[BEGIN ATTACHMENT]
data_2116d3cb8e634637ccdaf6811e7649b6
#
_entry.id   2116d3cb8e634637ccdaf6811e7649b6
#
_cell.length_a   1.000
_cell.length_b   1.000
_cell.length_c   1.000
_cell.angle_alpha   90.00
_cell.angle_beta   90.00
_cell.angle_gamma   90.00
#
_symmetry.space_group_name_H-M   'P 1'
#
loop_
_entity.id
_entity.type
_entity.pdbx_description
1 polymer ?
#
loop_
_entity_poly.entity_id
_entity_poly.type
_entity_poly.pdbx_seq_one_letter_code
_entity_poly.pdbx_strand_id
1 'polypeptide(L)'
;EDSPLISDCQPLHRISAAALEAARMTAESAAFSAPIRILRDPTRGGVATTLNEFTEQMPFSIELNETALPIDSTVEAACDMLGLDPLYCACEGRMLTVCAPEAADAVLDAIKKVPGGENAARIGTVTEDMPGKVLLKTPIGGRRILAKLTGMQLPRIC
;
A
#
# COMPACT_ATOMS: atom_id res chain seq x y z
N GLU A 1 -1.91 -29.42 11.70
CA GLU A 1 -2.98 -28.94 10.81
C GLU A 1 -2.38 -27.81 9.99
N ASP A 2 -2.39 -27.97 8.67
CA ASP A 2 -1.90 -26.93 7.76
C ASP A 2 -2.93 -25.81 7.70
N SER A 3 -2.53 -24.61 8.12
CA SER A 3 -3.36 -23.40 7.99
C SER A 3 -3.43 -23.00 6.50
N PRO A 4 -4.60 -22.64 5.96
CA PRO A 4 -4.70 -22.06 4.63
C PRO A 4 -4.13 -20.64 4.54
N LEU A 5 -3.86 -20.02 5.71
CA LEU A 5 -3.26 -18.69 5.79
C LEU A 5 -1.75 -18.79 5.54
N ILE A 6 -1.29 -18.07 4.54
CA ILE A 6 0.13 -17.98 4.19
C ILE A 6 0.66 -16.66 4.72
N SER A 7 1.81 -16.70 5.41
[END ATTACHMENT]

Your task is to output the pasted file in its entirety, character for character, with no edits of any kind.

data_2116d3cb8e634637ccdaf6811e7649b6
#
_entry.id   2116d3cb8e634637ccdaf6811e7649b6
#
_cell.length_a   1.000
_cell.length_b   1.000
_cell.length_c   1.000
_cell.angle_alpha   90.00
_cell.angle_beta   90.00
_cell.angle_gamma   90.00
#
_symmetry.space_group_name_H-M   'P 1'
#
loop_
_entity.id
_entity.type
_entity.pdbx_description
1 polymer ?
#
loop_
_entity_poly.entity_id
_entity_poly.type
_entity_poly.pdbx_seq_one_letter_code
_entity_poly.pdbx_strand_id
1 'polypeptide(L)'
;EDSPLISDCQPLHRISAAALEAARMTAESAAFSAPIRILRDPTRGGVATTLNEFTEQMPFSIELNETALPIDSTVEAACDMLGLDPLYCACEGRMLTVCAPEAADAVLDAIKKVPGGENAARIGTVTEDMPGKVLLKTPIGGRRILAKLTGMQLPRIC
;
A
#
# COMPACT_ATOMS: atom_id res chain seq x y z
N GLU A 1 -1.91 -29.42 11.70
CA GLU A 1 -2.98 -28.94 10.81
C GLU A 1 -2.38 -27.81 9.99
N ASP A 2 -2.39 -27.97 8.67
CA ASP A 2 -1.90 -26.93 7.76
C ASP A 2 -2.93 -25.81 7.70
N SER A 3 -2.53 -24.61 8.12
CA SER A 3 -3.36 -23.40 7.99
C SER A 3 -3.43 -23.00 6.50
N PRO A 4 -4.60 -22.64 5.96
CA PRO A 4 -4.70 -22.06 4.63
C PRO A 4 -4.13 -20.64 4.54
N LEU A 5 -3.86 -20.02 5.71
CA LEU A 5 -3.26 -18.69 5.79
C LEU A 5 -1.75 -18.79 5.54
N ILE A 6 -1.29 -18.07 4.54
CA ILE A 6 0.13 -17.98 4.19
C ILE A 6 0.66 -16.66 4.72
N SER A 7 1.81 -16.70 5.41